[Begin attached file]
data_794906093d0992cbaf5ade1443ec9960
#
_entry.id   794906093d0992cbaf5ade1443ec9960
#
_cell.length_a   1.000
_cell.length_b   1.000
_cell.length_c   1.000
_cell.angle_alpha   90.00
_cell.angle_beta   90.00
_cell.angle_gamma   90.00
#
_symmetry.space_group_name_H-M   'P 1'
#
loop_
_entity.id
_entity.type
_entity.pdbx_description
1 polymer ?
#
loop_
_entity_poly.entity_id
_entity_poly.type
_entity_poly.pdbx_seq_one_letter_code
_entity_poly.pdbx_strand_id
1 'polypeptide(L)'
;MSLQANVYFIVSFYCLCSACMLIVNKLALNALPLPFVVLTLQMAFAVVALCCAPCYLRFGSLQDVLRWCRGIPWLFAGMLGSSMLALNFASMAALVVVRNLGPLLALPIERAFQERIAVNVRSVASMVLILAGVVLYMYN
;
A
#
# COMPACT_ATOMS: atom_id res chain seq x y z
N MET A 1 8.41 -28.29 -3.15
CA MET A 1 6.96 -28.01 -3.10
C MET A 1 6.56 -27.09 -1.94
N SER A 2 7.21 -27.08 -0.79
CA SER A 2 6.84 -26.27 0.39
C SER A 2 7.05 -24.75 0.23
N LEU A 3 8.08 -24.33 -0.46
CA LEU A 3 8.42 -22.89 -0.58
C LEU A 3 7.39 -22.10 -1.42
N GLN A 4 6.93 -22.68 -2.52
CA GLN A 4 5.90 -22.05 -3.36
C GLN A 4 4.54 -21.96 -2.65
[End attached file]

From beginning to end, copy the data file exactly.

data_794906093d0992cbaf5ade1443ec9960
#
_entry.id   794906093d0992cbaf5ade1443ec9960
#
_cell.length_a   1.000
_cell.length_b   1.000
_cell.length_c   1.000
_cell.angle_alpha   90.00
_cell.angle_beta   90.00
_cell.angle_gamma   90.00
#
_symmetry.space_group_name_H-M   'P 1'
#
loop_
_entity.id
_entity.type
_entity.pdbx_description
1 polymer ?
#
loop_
_entity_poly.entity_id
_entity_poly.type
_entity_poly.pdbx_seq_one_letter_code
_entity_poly.pdbx_strand_id
1 'polypeptide(L)'
;MSLQANVYFIVSFYCLCSACMLIVNKLALNALPLPFVVLTLQMAFAVVALCCAPCYLRFGSLQDVLRWCRGIPWLFAGMLGSSMLALNFASMAALVVVRNLGPLLALPIERAFQERIAVNVRSVASMVLILAGVVLYMYN
;
A
#
# COMPACT_ATOMS: atom_id res chain seq x y z
N MET A 1 8.41 -28.29 -3.15
CA MET A 1 6.96 -28.01 -3.10
C MET A 1 6.56 -27.09 -1.94
N SER A 2 7.21 -27.08 -0.79
CA SER A 2 6.84 -26.27 0.39
C SER A 2 7.05 -24.75 0.23
N LEU A 3 8.08 -24.33 -0.46
CA LEU A 3 8.42 -22.89 -0.58
C LEU A 3 7.39 -22.10 -1.42
N GLN A 4 6.93 -22.68 -2.52
CA GLN A 4 5.90 -22.05 -3.36
C GLN A 4 4.54 -21.96 -2.65